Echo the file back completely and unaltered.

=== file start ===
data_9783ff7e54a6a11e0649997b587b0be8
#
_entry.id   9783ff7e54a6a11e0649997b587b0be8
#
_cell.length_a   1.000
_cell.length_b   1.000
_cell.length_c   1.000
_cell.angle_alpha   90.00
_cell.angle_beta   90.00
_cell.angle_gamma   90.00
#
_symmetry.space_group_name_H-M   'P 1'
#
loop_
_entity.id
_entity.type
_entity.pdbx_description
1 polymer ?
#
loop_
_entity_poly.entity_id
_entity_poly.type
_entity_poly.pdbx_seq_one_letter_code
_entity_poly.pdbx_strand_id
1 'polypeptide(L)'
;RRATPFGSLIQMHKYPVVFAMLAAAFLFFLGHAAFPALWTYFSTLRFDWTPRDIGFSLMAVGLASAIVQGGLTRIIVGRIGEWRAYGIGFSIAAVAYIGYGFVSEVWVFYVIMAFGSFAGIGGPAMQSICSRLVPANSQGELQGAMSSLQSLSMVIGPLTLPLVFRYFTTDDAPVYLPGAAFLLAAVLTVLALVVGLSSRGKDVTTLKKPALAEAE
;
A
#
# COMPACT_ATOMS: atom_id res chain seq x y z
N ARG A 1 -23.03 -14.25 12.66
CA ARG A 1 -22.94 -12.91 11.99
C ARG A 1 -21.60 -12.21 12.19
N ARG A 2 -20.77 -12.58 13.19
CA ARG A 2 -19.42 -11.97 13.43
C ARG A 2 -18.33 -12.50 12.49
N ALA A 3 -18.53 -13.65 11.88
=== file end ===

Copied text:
data_9783ff7e54a6a11e0649997b587b0be8
#
_entry.id   9783ff7e54a6a11e0649997b587b0be8
#
_cell.length_a   1.000
_cell.length_b   1.000
_cell.length_c   1.000
_cell.angle_alpha   90.00
_cell.angle_beta   90.00
_cell.angle_gamma   90.00
#
_symmetry.space_group_name_H-M   'P 1'
#
loop_
_entity.id
_entity.type
_entity.pdbx_description
1 polymer ?
#
loop_
_entity_poly.entity_id
_entity_poly.type
_entity_poly.pdbx_seq_one_letter_code
_entity_poly.pdbx_strand_id
1 'polypeptide(L)'
;RRATPFGSLIQMHKYPVVFAMLAAAFLFFLGHAAFPALWTYFSTLRFDWTPRDIGFSLMAVGLASAIVQGGLTRIIVGRIGEWRAYGIGFSIAAVAYIGYGFVSEVWVFYVIMAFGSFAGIGGPAMQSICSRLVPANSQGELQGAMSSLQSLSMVIGPLTLPLVFRYFTTDDAPVYLPGAAFLLAAVLTVLALVVGLSSRGKDVTTLKKPALAEAE
;
A
#
# COMPACT_ATOMS: atom_id res chain seq x y z
N ARG A 1 -23.03 -14.25 12.66
CA ARG A 1 -22.94 -12.91 11.99
C ARG A 1 -21.60 -12.21 12.19
N ARG A 2 -20.77 -12.58 13.19
CA ARG A 2 -19.42 -11.97 13.43
C ARG A 2 -18.33 -12.50 12.49
N ALA A 3 -18.53 -13.65 11.88